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Target credential theft highlights third-party vendor risk
From: Audrey McNeil <audrey () riskbasedsecurity com>
Date: Mon, 3 Feb 2014 18:52:19 -0700


Target's disclosure that credentials stolen from a vendor were used to
break into its network and steal 40 million credit- and debit-card numbers
highlights the fact that a company's security is only as strong as the
weakest link in its supply chain.

No matter how strong Target's internal security was, if the breach started
with a third-party vendor, then the weakness was in how the retailer
managed the security risk all large companies face when partners and
suppliers interact with their networks, experts say.

"Hackers have reached a new level of mastery and companies are really
struggling," Torsten George, vice president of marketing and products at
risk management vendor Agiliance, said. "They're putting a lot of effort in
protecting their own networks, but how do you really go after your
suppliers and vendors? How do you assess the risk in doing business with

Many companies will send out questionnaires to new suppliers to get a
description of the security of the systems that will be used to conduct
business. The questionnaires will also cover the suppliers' security
processes, including regular audits and penetration testing.

In addition, some companies will require some type of certification that
suppliers' systems are secure and may even use a third-party for
penetration testing.

Unfortunately, the security check often happens only once.

"A lot of times, for the most part, that's where it ends. So, it's kind of
a one-point-in-time type of view and they never look at it again," said
Stephen Boyer, chief technology officer for BitSight Technologies, which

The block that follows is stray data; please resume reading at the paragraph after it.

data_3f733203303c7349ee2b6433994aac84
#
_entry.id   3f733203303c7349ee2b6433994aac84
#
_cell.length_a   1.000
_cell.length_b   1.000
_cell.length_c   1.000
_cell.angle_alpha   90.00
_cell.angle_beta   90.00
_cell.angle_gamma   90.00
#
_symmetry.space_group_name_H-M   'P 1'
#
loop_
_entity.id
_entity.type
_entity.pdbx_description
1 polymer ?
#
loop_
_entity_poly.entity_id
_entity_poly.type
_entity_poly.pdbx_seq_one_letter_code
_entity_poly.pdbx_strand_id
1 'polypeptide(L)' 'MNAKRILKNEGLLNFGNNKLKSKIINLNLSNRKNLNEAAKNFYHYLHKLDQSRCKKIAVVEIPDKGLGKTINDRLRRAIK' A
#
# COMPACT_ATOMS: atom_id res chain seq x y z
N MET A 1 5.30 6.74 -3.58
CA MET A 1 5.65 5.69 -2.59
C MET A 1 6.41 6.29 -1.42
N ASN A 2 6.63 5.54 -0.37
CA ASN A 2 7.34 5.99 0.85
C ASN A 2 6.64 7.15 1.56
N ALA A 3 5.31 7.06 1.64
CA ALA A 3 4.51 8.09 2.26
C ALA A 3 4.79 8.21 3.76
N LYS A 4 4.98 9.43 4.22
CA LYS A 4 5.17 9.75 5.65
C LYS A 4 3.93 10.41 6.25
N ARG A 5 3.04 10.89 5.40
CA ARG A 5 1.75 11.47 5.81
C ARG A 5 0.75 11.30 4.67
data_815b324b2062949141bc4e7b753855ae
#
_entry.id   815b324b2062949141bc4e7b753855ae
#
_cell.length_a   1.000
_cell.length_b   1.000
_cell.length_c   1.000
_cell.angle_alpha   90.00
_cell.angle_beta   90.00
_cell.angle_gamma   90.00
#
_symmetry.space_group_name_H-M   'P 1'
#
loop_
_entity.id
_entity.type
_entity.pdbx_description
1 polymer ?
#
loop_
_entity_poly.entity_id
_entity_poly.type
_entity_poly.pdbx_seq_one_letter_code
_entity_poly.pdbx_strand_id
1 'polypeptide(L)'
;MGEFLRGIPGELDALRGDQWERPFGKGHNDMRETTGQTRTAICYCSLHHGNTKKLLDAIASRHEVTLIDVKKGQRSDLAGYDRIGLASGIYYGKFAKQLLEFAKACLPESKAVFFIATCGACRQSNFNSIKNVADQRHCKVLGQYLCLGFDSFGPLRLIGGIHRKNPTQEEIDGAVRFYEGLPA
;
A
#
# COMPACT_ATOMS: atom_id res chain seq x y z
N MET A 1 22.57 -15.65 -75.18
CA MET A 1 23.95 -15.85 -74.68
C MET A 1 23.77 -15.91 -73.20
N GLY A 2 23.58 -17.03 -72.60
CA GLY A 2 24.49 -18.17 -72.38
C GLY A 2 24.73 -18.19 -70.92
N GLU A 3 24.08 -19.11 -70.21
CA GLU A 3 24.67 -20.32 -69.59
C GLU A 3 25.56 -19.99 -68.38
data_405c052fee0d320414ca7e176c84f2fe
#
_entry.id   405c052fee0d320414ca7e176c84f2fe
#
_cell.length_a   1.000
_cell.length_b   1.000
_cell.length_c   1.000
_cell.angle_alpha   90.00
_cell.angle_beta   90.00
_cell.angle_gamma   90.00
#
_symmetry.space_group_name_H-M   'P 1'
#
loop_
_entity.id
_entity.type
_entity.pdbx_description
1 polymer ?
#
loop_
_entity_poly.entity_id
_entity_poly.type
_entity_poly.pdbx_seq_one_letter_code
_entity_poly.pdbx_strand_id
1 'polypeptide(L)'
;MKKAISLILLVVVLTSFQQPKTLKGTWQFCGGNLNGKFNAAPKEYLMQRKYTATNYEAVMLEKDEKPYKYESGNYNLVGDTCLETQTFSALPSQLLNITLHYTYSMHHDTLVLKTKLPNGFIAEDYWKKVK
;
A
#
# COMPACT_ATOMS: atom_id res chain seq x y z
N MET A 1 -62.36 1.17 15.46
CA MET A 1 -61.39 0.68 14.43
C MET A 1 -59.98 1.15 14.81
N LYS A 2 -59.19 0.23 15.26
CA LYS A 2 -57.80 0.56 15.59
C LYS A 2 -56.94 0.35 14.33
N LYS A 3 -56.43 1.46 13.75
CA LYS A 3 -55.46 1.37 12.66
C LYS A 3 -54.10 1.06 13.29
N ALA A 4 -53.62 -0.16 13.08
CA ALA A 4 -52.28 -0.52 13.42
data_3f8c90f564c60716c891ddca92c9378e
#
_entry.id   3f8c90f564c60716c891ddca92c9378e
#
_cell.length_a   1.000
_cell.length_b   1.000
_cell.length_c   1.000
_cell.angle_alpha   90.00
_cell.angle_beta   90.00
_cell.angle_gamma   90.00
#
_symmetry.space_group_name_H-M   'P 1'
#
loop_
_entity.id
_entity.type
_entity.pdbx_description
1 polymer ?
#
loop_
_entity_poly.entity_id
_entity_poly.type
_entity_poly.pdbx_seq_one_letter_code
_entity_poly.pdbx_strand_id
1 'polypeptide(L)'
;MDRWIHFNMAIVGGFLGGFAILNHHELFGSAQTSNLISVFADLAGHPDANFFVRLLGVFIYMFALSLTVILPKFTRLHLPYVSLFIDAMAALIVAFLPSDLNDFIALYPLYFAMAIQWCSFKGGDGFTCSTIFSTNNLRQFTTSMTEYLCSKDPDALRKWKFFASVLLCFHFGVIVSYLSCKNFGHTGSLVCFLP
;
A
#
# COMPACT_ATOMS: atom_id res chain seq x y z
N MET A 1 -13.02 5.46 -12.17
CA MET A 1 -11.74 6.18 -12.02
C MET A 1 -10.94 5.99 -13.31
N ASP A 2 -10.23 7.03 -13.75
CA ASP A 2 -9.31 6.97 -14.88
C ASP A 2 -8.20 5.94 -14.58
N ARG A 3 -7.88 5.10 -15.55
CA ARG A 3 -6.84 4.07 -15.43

measures companies' security effectiveness.

That kind of approach to supply chain security is changing, led by the
financial services industry. Besides sending questionnaires out regularly,
banks are hiring consultants to conduct security audits or hiring companies
to monitor suppliers' systems for unusual traffic, experts say.

Outside of the banking industry, companies are becoming more aware of the
importance of third-party risk management as they increasingly integrate
their systems with cloud services, Renee Murphy, analyst for Forrester
Research, said.

"The cloud made everybody think a little differently about their third
parties, because that integration to that particular third party is
drastic," Murphy said. "That made them rethink everything else that they
were doing and now they're taking the whole thing a lot more seriously."

Beyond confirming the credential theft, Target provided no other details on
how the information was stolen or which portal the hackers used to enter
the retailer's network and eventually install malware in the company's
electronic cash registers, called point-of-sale systems.

The blog KrebsonSecurity reported Tuesday that the hackers might have
entered Target's network by breaking into an IT management software suite
made by BMC Software. From there, the hackers might have moved laterally
through the corporate network, eventually finding their way to the POS

BMC has denied that its software was used in the break-in.

The hackers also managed to infect another system and steal personal data,
such as email addresses and phone numbers, for 70 million people before
Target shut down the breach Dec. 15, almost three weeks after the hackers
planted malware in the POS systems.

The integration of so much technology in a large corporation makes it
nearly impossible to plug every hole, Murphy said.

"The interconnectivity of this stuff makes it so supremely difficult to
find (the vulnerability)," Murphy said.

So, a good risk management strategy would identify the most valuable
information in an organization and regularly check the security in every
system that could be used to gain access to that data, she said.
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